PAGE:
Thursday, July 25, 2013

Idaho is Rich in gold, but Reduced Water Flow Hampers Mining

The San Francisco Evening Bulletin reprinted several items published in the “up-country” on July 25, 1863. Thus, The Dalles Mountaineer reported that Augustus N. Grenzebach, “a well known citizen of The Dalles,” had recently returned from the Boise Basin. The article said, “His reports are like all other from that locality – rich mines and untold wealth, but a scarcity of the element without which it is impossible to separate the gold from the earth. At Placerville, mining has been measurably interrupted for weeks back on account of the scarcity of water, and the other mining camps begin to suffer from the same great want.”

The article went on, “By the end of July, it is his opinion that mining will be confined exclusively to creek camps, leaving the bars over to another year.” But “beyond question, the Boise diggings are the richest yet discovered, and when ditches are completed, and water introduced, their yield will astonish the world.”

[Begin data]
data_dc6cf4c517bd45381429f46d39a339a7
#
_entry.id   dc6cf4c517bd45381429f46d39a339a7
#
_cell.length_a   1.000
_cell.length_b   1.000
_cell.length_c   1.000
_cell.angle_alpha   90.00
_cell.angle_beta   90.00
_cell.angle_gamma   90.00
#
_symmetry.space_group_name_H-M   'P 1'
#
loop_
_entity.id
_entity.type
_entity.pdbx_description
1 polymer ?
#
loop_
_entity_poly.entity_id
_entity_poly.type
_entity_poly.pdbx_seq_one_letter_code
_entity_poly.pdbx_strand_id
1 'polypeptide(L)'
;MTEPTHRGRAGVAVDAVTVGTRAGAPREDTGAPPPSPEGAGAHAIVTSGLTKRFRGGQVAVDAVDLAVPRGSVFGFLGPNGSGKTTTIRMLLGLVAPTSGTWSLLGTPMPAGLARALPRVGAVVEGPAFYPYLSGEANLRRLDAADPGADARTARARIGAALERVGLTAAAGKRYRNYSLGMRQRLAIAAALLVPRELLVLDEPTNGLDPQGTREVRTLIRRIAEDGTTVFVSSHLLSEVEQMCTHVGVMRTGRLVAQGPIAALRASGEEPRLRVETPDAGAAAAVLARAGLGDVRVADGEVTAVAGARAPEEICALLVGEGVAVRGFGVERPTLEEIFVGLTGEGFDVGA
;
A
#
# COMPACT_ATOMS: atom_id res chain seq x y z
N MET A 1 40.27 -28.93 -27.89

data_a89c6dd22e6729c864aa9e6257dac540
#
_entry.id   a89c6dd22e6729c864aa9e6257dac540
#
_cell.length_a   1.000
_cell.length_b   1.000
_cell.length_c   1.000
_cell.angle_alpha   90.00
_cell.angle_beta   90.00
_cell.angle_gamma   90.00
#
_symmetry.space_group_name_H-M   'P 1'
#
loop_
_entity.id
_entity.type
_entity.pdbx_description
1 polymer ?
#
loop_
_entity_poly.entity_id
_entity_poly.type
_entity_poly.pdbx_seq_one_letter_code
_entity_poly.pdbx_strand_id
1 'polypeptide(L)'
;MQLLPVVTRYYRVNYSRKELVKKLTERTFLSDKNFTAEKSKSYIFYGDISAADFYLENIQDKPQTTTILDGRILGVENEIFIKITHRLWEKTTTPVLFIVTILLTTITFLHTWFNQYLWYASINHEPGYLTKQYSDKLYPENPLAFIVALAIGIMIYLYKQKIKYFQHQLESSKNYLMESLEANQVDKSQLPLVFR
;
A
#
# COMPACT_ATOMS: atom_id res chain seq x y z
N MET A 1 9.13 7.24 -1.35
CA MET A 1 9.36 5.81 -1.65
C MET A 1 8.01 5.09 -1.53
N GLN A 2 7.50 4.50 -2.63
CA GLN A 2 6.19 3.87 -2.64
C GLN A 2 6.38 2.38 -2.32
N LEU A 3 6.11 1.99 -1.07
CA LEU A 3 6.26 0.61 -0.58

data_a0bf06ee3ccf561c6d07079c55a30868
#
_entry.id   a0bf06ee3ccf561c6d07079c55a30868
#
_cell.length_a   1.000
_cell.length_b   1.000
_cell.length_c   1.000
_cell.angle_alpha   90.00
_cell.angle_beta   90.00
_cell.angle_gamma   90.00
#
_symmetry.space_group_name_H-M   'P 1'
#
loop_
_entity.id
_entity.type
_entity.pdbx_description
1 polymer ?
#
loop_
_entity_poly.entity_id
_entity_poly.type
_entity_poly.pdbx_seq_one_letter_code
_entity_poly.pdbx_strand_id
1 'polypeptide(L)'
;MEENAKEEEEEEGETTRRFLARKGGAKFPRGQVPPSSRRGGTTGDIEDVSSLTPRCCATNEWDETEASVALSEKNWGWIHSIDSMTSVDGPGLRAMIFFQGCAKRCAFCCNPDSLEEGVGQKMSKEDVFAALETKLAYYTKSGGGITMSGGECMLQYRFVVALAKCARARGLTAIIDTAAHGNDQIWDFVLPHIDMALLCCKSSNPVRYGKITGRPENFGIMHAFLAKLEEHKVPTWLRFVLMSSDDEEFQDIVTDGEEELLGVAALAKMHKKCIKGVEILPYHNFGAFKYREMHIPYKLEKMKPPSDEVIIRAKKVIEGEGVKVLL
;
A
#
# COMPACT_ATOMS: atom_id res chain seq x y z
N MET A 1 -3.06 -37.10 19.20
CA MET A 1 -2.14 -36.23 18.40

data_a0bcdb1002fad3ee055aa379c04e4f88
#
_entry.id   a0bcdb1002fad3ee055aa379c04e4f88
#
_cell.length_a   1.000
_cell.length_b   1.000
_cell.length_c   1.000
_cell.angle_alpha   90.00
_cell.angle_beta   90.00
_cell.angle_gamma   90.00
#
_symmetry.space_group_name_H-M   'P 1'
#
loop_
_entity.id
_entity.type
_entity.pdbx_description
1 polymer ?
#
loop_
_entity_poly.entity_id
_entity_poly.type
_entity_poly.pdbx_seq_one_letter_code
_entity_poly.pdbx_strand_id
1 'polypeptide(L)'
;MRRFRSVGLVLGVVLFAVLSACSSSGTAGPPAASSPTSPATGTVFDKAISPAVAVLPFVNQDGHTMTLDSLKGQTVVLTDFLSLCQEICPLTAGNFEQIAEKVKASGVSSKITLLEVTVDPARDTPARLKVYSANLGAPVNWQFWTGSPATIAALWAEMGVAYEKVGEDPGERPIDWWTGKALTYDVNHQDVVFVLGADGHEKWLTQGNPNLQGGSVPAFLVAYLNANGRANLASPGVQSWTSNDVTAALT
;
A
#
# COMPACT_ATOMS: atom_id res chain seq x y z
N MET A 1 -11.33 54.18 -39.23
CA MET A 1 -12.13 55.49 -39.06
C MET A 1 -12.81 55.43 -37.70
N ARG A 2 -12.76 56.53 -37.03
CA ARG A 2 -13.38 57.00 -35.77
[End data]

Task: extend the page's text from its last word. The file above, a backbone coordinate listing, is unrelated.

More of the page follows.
Grenzebach must have been truly impressed by the potential of the Idaho mines. A little more than two years later he appears as the Superintendent of a substantial lode mine. Augustus was sometimes also tasked with personally recruiting investors in San Francisco.

Another traveler in from Idaho City emphasized the weather problem. This man said, “The people in those high latitudes have experienced hotter weather during the present season than has ever before been known on this coast north of the equator. On one occasion the mercury rose to 125 deg. in the shade.”

On other matters, we learn that “Gov. Wallace was busy preparing appointments for the various offices throughout the Territory that require to be filled to carry out the Territorial organization. Instructions had been given to the U. S. Marshal to proceed with the census of the Territory, which it was expected would be completed in about six or eight weeks.”

Reference: “A. N. Grenzeback,” Owyhee Avalanche, Silver City, Idaho (November 25, 1865).
“Later from the North,” Evening Bulletin, San Francisco, California (July 29, 1863).

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